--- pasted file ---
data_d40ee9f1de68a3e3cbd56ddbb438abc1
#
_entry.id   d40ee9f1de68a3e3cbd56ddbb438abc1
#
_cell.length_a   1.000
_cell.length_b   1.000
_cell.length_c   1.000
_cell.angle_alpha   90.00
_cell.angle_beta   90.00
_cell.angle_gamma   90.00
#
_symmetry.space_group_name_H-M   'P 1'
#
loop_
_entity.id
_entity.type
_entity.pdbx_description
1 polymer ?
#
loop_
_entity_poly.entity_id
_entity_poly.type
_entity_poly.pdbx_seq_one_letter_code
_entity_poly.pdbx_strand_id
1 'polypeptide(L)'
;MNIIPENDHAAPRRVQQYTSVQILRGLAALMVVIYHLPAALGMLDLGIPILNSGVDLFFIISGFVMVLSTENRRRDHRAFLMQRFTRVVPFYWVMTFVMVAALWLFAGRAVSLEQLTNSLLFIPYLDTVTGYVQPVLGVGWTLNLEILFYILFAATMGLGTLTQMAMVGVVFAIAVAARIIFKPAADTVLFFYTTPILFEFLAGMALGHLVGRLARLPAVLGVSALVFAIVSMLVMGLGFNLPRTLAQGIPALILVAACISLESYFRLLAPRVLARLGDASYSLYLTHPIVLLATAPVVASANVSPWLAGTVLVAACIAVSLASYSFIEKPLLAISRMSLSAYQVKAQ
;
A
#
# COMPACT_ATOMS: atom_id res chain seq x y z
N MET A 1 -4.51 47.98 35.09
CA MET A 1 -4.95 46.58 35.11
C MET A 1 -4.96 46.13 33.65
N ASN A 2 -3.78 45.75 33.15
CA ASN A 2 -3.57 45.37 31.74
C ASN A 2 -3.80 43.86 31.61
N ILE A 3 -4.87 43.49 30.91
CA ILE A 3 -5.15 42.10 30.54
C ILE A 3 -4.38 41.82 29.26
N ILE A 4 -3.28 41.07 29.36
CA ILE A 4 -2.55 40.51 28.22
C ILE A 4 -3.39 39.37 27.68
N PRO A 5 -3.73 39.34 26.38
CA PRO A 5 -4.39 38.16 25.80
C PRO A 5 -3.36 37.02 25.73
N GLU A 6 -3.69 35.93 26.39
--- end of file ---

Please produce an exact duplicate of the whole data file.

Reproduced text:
data_d40ee9f1de68a3e3cbd56ddbb438abc1
#
_entry.id   d40ee9f1de68a3e3cbd56ddbb438abc1
#
_cell.length_a   1.000
_cell.length_b   1.000
_cell.length_c   1.000
_cell.angle_alpha   90.00
_cell.angle_beta   90.00
_cell.angle_gamma   90.00
#
_symmetry.space_group_name_H-M   'P 1'
#
loop_
_entity.id
_entity.type
_entity.pdbx_description
1 polymer ?
#
loop_
_entity_poly.entity_id
_entity_poly.type
_entity_poly.pdbx_seq_one_letter_code
_entity_poly.pdbx_strand_id
1 'polypeptide(L)'
;MNIIPENDHAAPRRVQQYTSVQILRGLAALMVVIYHLPAALGMLDLGIPILNSGVDLFFIISGFVMVLSTENRRRDHRAFLMQRFTRVVPFYWVMTFVMVAALWLFAGRAVSLEQLTNSLLFIPYLDTVTGYVQPVLGVGWTLNLEILFYILFAATMGLGTLTQMAMVGVVFAIAVAARIIFKPAADTVLFFYTTPILFEFLAGMALGHLVGRLARLPAVLGVSALVFAIVSMLVMGLGFNLPRTLAQGIPALILVAACISLESYFRLLAPRVLARLGDASYSLYLTHPIVLLATAPVVASANVSPWLAGTVLVAACIAVSLASYSFIEKPLLAISRMSLSAYQVKAQ
;
A
#
# COMPACT_ATOMS: atom_id res chain seq x y z
N MET A 1 -4.51 47.98 35.09
CA MET A 1 -4.95 46.58 35.11
C MET A 1 -4.96 46.13 33.65
N ASN A 2 -3.78 45.75 33.15
CA ASN A 2 -3.57 45.37 31.74
C ASN A 2 -3.80 43.86 31.61
N ILE A 3 -4.87 43.49 30.91
CA ILE A 3 -5.15 42.10 30.54
C ILE A 3 -4.38 41.82 29.26
N ILE A 4 -3.28 41.07 29.36
CA ILE A 4 -2.55 40.51 28.22
C ILE A 4 -3.39 39.37 27.68
N PRO A 5 -3.73 39.34 26.38
CA PRO A 5 -4.39 38.16 25.80
C PRO A 5 -3.36 37.02 25.73
N GLU A 6 -3.69 35.93 26.39